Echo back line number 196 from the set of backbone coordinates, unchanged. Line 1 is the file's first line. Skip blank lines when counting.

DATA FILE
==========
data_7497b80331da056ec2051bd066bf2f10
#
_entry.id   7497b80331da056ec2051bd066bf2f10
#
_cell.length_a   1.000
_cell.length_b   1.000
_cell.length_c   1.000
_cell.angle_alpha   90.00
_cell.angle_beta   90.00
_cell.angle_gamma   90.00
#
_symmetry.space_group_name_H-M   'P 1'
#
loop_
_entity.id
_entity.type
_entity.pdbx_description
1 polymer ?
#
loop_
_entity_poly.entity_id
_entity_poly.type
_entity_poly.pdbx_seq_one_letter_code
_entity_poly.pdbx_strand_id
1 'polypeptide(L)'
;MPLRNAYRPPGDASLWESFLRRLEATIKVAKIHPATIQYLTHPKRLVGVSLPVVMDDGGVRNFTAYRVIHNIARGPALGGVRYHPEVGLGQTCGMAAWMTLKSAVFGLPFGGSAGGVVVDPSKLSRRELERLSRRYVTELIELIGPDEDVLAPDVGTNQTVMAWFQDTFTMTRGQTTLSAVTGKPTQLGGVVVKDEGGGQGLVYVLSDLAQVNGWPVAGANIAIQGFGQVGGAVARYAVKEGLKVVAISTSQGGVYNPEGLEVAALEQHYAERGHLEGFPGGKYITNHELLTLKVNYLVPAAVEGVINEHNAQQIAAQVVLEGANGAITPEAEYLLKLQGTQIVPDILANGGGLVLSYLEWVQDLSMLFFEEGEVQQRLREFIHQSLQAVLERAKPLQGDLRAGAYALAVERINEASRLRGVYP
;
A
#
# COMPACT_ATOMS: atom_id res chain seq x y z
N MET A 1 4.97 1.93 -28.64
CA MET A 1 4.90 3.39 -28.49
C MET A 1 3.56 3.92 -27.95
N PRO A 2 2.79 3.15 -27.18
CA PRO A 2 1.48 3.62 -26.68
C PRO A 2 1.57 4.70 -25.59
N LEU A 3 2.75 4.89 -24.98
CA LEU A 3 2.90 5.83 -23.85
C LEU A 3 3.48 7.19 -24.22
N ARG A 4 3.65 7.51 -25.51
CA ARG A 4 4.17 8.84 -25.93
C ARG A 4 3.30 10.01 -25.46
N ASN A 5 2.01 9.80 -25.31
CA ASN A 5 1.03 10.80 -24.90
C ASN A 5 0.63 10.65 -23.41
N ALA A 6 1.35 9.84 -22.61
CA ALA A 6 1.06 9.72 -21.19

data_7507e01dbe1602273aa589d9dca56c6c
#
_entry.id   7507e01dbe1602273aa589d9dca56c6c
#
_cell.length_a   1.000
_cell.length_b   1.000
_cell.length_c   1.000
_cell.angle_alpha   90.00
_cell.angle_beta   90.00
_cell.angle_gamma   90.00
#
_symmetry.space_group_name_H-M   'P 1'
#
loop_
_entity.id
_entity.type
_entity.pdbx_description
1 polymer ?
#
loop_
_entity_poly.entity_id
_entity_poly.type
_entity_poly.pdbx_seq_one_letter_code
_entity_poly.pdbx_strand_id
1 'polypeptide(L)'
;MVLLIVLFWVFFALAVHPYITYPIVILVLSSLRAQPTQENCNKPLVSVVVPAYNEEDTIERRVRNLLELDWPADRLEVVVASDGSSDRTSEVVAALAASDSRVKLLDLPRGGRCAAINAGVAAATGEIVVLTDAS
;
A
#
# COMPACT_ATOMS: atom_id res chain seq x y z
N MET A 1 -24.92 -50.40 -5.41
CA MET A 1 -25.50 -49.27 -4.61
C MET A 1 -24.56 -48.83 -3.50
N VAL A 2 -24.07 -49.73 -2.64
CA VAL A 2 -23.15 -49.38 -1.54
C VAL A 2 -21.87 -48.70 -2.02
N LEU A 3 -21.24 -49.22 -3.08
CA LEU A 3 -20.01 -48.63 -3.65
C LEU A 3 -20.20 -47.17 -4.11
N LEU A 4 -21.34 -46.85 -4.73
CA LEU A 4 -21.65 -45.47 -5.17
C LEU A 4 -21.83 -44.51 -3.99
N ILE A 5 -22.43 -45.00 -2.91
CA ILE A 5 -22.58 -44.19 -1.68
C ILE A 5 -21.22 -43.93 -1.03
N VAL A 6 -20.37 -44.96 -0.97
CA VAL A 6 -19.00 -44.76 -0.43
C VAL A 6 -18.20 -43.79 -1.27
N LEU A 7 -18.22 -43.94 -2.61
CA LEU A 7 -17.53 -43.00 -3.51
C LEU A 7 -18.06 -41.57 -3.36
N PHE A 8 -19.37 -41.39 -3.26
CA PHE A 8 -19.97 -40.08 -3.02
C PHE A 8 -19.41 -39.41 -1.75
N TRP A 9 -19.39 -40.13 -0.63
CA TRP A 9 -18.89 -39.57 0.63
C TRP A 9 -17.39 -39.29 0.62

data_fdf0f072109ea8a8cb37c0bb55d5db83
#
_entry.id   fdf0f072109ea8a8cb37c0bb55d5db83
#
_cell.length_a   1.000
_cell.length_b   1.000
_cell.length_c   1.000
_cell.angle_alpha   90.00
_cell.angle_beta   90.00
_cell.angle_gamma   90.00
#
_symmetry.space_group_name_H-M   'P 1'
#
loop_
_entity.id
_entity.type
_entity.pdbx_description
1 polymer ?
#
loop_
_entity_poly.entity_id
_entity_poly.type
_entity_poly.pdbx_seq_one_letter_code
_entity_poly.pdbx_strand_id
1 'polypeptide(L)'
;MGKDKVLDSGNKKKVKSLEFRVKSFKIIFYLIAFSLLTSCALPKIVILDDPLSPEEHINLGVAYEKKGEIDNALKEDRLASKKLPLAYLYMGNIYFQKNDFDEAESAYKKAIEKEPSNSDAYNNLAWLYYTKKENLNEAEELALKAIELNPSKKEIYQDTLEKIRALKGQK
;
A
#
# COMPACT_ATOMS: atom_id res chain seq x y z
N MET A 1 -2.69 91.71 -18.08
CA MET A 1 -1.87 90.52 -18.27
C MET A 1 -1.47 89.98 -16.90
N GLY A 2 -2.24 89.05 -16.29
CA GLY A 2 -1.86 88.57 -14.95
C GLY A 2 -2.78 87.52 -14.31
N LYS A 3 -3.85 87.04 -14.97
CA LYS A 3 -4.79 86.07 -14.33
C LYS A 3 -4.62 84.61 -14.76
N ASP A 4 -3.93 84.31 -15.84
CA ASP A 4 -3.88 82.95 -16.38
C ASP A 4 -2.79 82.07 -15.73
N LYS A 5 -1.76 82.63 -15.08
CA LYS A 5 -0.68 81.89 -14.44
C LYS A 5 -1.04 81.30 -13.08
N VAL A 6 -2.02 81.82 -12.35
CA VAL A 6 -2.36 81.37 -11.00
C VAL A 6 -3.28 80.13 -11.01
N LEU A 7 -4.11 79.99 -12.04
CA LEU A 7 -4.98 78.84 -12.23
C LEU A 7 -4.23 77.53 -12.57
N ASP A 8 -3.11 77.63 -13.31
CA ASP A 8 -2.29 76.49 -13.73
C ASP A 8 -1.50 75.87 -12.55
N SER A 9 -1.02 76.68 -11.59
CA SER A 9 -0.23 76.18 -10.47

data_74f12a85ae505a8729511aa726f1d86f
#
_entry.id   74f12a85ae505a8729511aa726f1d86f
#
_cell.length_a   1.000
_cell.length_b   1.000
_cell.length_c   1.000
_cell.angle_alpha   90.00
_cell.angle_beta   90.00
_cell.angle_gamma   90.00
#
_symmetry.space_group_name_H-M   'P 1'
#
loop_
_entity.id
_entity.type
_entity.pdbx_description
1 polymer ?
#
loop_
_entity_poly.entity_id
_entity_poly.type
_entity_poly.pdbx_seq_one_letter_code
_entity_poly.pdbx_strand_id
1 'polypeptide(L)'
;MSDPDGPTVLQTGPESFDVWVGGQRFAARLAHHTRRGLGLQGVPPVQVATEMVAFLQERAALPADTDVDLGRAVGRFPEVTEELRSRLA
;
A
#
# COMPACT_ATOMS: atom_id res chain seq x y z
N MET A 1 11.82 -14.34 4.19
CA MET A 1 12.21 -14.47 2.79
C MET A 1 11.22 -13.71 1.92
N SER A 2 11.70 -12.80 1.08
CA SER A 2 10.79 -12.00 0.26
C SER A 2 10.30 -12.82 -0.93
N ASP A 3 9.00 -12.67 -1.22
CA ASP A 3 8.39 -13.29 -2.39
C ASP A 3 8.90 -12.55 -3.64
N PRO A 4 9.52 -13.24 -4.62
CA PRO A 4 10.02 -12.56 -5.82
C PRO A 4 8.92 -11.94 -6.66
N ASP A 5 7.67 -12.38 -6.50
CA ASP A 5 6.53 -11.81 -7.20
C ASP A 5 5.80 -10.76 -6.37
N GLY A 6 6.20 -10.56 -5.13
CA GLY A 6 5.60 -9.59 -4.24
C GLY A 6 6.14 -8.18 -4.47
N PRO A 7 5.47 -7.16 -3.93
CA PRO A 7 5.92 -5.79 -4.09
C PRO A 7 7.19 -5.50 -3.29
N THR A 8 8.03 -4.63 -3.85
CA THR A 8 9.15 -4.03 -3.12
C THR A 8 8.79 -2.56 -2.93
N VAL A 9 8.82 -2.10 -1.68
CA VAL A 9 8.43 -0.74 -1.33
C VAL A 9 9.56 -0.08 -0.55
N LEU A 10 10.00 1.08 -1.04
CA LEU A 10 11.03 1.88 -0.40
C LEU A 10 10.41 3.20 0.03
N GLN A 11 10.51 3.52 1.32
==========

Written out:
C SER A 2 10.30 -12.82 -0.93